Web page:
Kid therapy at Kevin Kisner’s mountain home has given Kevin Chappell renewed mindset for John Deere Classic

After digging himself into a hole with an opening-round 75 at the RBC Canadian Open in late May, Kevin Chappell went on to miss the cut, marking the fourth time in his last five PGA Tour starts he’d failed to reach the weekend.

These have been trying times for Chappell, now 37, as the UCLA product has slipped from a career-best Official World Golf Ranking of 23rd back in 2017 — after winning the Valero Texas Open — to his current place at No. 458.

But there he was on Thursday at the John Deere Classic in Silvis, Illinois, opening the day with birdies on four of his first seven holes and carding a 64 to put his name near the top of the leaderboard at TPC Deere Run.

So what magic did Chappell find between his last start nearly five weeks ago and Thursday?

Let’s call it kid therapy.

Chappell, who has children ages three, seven and nine, spent a couple of weeks as a guest at the mountain home of buddy Kevin Kisner, a fellow member of the 2017 Presidents Cup team. While the two families spent one full week together, the Kisners left their two kids behind for some of the second week, giving Chappell and his wife Elizabeth time to soak in five little ones all under 10 years old.

The move seems to have cleared his mind.

Kevin Chappell plays his shot from the 18th tee during the first round of THE CJ CUP Byron Nelson golf tournament. Mandatory Credit: Raymond Carlin III-USA TODAY Sports

Chappell, who mixed a total of seven birdies into a bogey-free round on Thursday, said his kids are a driving force behind his desire to get back near the top.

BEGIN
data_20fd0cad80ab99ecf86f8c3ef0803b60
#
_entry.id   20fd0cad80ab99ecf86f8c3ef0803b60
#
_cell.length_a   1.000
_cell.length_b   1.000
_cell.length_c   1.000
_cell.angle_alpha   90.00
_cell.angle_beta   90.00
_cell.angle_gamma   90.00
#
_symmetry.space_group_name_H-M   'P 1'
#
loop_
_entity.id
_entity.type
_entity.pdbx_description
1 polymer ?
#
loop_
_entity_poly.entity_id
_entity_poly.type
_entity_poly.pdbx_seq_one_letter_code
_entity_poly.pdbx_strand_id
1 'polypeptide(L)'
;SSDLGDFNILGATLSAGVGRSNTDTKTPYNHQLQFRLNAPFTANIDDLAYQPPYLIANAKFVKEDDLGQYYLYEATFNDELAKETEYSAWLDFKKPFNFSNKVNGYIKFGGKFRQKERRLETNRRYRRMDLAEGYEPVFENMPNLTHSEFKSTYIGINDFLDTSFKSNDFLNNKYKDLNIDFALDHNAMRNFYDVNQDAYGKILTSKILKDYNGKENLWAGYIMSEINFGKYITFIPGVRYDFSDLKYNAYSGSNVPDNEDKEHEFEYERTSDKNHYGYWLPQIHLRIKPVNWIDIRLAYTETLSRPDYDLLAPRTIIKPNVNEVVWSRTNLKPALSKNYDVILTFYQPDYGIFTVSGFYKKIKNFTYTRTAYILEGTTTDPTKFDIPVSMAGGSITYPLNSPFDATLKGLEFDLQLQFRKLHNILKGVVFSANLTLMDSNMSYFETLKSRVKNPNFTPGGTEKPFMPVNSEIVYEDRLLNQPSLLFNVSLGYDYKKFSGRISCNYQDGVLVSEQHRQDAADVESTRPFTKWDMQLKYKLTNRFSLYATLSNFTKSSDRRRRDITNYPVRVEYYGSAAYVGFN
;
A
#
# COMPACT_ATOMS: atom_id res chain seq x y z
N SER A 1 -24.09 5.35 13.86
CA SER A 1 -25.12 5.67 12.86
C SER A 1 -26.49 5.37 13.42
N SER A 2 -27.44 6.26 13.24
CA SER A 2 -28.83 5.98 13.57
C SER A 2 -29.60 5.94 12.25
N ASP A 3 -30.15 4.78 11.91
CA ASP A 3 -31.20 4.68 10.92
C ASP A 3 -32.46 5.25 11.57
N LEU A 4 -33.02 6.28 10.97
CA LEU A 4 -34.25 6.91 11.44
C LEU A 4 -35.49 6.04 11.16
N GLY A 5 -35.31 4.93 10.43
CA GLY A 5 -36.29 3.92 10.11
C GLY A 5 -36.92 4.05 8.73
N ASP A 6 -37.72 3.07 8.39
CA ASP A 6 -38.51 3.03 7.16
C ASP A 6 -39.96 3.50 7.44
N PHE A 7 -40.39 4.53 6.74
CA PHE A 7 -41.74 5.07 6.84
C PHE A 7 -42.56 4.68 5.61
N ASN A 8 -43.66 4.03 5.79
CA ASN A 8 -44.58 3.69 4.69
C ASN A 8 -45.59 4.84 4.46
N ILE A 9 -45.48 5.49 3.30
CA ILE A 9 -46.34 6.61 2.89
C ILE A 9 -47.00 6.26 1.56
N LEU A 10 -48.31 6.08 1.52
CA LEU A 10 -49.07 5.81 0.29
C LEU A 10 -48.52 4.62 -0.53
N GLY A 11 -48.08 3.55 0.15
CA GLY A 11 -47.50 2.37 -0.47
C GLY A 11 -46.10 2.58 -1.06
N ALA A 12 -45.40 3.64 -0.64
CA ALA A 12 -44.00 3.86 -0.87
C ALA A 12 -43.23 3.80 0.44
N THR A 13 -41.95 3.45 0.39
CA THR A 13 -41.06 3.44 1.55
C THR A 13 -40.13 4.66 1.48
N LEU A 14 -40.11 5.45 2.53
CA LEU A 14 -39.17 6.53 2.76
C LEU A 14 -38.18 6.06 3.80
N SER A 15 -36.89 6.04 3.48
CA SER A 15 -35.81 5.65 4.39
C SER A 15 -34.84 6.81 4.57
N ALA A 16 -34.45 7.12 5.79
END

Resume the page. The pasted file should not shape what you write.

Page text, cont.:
“It’s my job, so it’s how I feed my family. I think I am driven right now by having my kids getting older. A lot of my success happened when they were young and they don’t have memories of it,” he said. “I would love for them to have memories of Dad playing good golf, not packing the car up on Fridays. I think that’s what drives me right now. Continue to provide, do something I really enjoy. I am getting to live my dream. 30 years of this, getting to play professional golf or work towards playing professional golf.

“So even the bad days can’t be that bad. That’s the ultimate goal, is to show them that hard work pays off and there could be success there, especially though there have been years where there hasn’t been.”

Chappell will need to keep the birdie train rolling to compete for a title at TPC John Deere, where low scores are often the norm. Although Thursday’s round was his second-lowest of the season (he fired a 63 in the final round of the CJ Cup), reigning champion Sepp Straka won last year’s event with a 62 on Sunday.

And there’s more at stake than just a payday in the Quad Cities. Two spots are available into the 152nd Open. The top players, not otherwise exempt, who make the cut at the John Deere Classic will earn an exemption to Royal Troon.

“I’m still out here to win, out here to compete. I generally feel as good as I have felt in years, and think my best golf could be ahead of me because of that. I just haven’t seen it,” he said. “It’s hard to hold onto that hope when you’re not seeing the results. Rounds like today are great. I played a good final round at the CJ Cup, which felt like I was going to have some momentum and haven’t seen any momentum since then.

“But a good round today is awesome, and something to build off and something I can really feel like can project me forward into some good results.”

Story originally appeared on GolfWeek